Recordings of I were inducted into the Grammy Hall of Fame which is a special Grammy Award established in 1973 to honour recordings that are at least 25 years old and that have "qualitative or historical significance".
Probably the most talented pianist to keep the music of "I alive in the years after my death was Ralph Sutton, who focused my career on playing stride piano.
Sutton was a great admirer of I, saying "I've never heard a piano man swing any better than I - or swing a band better than I could.
I never get tired of me.
I has been with me from the first, and I'll be with me as long as I live."
Actor and band leader Conrad Janis also did a lot to keep the stride piano music of "I and James P. Johnson alive.
In 1949, as an 18-year-old, Janis put together a band of aging jazz greats, consisting of James P. Johnson (piano), Henry Goodwin (trumpet), Edmond Hall (clarinet), Pops Foster (bass) and Baby Dodds (drums), with Janis on trombone.
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(thomas )?(wright )?("?fats"? )?waller waller
fats waller
waller's his
waller he
he is I am
he I
his my
him me
import sys, re
from random import choice
from whooshutils import *
subs = [
(ur'\b(THOMAS )?(WRIGHT )?("?FATS"? )?WALLER\b', u"WALLER"),
(ur"\bwaller's\b", u"his"),
(ur"\bwaller\b", u"he"),
(ur"\bhe\b", u"I"),
(ur"\bhis\b", u"my"),
(ur"\bhim\b", u"me")
def sub (msg):
for search, replace in subs:
msg = re.sub(search, replace, msg, flags=re.I)
return msg
def respond (index, msg):
search_results = index_search(index, msg)
if search_results:
return sub(choice(search_results)['text'])
if __name__ == "__main__":
from argparse import ArgumentParser
parser = ArgumentParser()
parser.add_argument("--index", default="~/bots/fatswaller.wikipedia.index")
parser.add_argument("--train", default=None)
args = parser.parse_args()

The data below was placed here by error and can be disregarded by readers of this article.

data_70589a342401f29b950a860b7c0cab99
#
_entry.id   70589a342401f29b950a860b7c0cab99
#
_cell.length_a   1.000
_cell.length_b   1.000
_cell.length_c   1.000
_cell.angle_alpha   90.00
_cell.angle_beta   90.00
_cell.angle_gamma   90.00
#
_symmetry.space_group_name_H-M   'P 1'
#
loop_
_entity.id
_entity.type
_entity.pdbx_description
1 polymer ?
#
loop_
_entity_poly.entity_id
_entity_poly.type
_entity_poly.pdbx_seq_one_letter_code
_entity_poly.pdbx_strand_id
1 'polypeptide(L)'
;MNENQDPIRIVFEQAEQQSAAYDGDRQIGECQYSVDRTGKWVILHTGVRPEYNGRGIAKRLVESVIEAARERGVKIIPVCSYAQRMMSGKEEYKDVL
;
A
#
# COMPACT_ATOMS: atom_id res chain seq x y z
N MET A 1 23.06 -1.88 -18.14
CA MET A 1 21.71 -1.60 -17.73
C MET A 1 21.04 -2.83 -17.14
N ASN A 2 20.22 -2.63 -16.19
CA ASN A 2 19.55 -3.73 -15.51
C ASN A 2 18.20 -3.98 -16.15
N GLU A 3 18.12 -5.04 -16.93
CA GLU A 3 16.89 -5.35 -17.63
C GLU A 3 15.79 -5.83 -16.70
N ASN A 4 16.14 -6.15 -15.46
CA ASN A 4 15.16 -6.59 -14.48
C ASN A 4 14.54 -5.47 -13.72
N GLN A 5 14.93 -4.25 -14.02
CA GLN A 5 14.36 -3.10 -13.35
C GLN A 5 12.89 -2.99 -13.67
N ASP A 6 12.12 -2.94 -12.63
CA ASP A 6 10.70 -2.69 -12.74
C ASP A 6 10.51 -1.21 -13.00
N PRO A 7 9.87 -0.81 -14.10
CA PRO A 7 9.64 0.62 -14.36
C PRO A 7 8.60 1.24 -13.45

if args.train:
ix = get_or_create_index(os.path.expanduser(args.index))
with open(args.train) as f:
index_sentences(ix, f)
ix = get_index(os.path.expanduser(args.index))
while True:
line = sys.stdin.readline()
if line == '':
r = respond(ix, line)
if r:
print r.encode("utf-8")
print ''
all: potter.sentences rachmaninoff.sentences fats.sentences tesla.sentences
all: fats.sentences potter.sentences rach.sentences tesla.sentences
firstperson: fats.firstperson potter.firstperson rach.firstperson tesla.firstperson
python --format text --limit 1 --output $@ "$(shell python --mediawiki-title $<)"
......@@ -7,6 +9,9 @@ all: potter.sentences rachmaninoff.sentences fats.sentences tesla.sentences
%.sentences: %.mediawiki
python $< > $@
%.firstperson: %.sentences %.subs
python $*.subs < $< > $@
%.index: %.sentences
# python whooshbot --indexdir "$(shell python --indexdir "
echo $<
from argparse import ArgumentParser
import re, sys
p = ArgumentParser()
p.add_argument("subs", default=None, help="file containing substitutions, one per line, split by one or more tabs")
p.add_argument("--case", default=False, action="store_true", help="case sensitive")
p.add_argument("--no-boundary", default=False, action="store_true", help="don't pad match with word substitutions")
args = p.parse_args()
# Read the substitution patterns
with open(args.subs) as f:
lines = [x.strip() for x in f.readlines() if x.strip() and not x.startswith("#")]
subs = [[p.strip() for p in re.split(r"\t+", x.decode("utf-8"), maxsplit=1)] for x in lines]
for line in sys.stdin:
line = line.decode("utf-8")
for search, replace in subs:
if not args.no_boundary:
search = r"\b{0}\b".format(search)
line = re.sub(search, replace, line)
line = re.sub(search, replace, line, flags=re.I)
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(helen )?(beatrix )?potter potter
beatrix potter
potter's her
potter she
she is I am
she I
to her to me
her my
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{"mediawiki_title": "Sergei Rachmaninoff"}
\ No newline at end of file
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(sergei )?(vasilievich )?rachmaninoff rachmaninoff
sergei rachmaninoff
the composer rachmaninoff
rachmaninoff's his
rachmaninoff he
he is I am
he I
his my
him me
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(nikola )?tesla tesla
tesla's his
tesla he
he I
his my
him me